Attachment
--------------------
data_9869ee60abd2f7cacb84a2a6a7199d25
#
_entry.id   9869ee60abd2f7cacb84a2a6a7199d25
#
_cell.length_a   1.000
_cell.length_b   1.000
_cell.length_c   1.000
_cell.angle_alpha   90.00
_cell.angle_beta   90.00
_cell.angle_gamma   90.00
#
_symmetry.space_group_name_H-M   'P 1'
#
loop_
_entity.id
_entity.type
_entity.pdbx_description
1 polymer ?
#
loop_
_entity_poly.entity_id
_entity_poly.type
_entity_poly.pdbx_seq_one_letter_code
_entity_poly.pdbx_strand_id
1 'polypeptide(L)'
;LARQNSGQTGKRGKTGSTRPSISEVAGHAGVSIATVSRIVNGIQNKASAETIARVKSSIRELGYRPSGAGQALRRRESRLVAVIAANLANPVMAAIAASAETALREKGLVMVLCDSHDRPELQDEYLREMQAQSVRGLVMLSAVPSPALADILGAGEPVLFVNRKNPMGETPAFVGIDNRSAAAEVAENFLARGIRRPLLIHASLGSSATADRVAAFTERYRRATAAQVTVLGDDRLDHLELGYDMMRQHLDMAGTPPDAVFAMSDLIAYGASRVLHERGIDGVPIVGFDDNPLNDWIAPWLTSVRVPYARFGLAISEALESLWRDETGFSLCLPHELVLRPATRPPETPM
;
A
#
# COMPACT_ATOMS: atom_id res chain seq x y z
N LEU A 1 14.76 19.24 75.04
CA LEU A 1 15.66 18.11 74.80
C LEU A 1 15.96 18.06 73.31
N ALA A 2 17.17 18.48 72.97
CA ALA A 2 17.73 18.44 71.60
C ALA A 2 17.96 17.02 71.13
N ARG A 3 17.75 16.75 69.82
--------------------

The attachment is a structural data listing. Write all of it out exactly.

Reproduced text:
data_9869ee60abd2f7cacb84a2a6a7199d25
#
_entry.id   9869ee60abd2f7cacb84a2a6a7199d25
#
_cell.length_a   1.000
_cell.length_b   1.000
_cell.length_c   1.000
_cell.angle_alpha   90.00
_cell.angle_beta   90.00
_cell.angle_gamma   90.00
#
_symmetry.space_group_name_H-M   'P 1'
#
loop_
_entity.id
_entity.type
_entity.pdbx_description
1 polymer ?
#
loop_
_entity_poly.entity_id
_entity_poly.type
_entity_poly.pdbx_seq_one_letter_code
_entity_poly.pdbx_strand_id
1 'polypeptide(L)'
;LARQNSGQTGKRGKTGSTRPSISEVAGHAGVSIATVSRIVNGIQNKASAETIARVKSSIRELGYRPSGAGQALRRRESRLVAVIAANLANPVMAAIAASAETALREKGLVMVLCDSHDRPELQDEYLREMQAQSVRGLVMLSAVPSPALADILGAGEPVLFVNRKNPMGETPAFVGIDNRSAAAEVAENFLARGIRRPLLIHASLGSSATADRVAAFTERYRRATAAQVTVLGDDRLDHLELGYDMMRQHLDMAGTPPDAVFAMSDLIAYGASRVLHERGIDGVPIVGFDDNPLNDWIAPWLTSVRVPYARFGLAISEALESLWRDETGFSLCLPHELVLRPATRPPETPM
;
A
#
# COMPACT_ATOMS: atom_id res chain seq x y z
N LEU A 1 14.76 19.24 75.04
CA LEU A 1 15.66 18.11 74.80
C LEU A 1 15.96 18.06 73.31
N ALA A 2 17.17 18.48 72.97
CA ALA A 2 17.73 18.44 71.60
C ALA A 2 17.96 17.02 71.13
N ARG A 3 17.75 16.75 69.82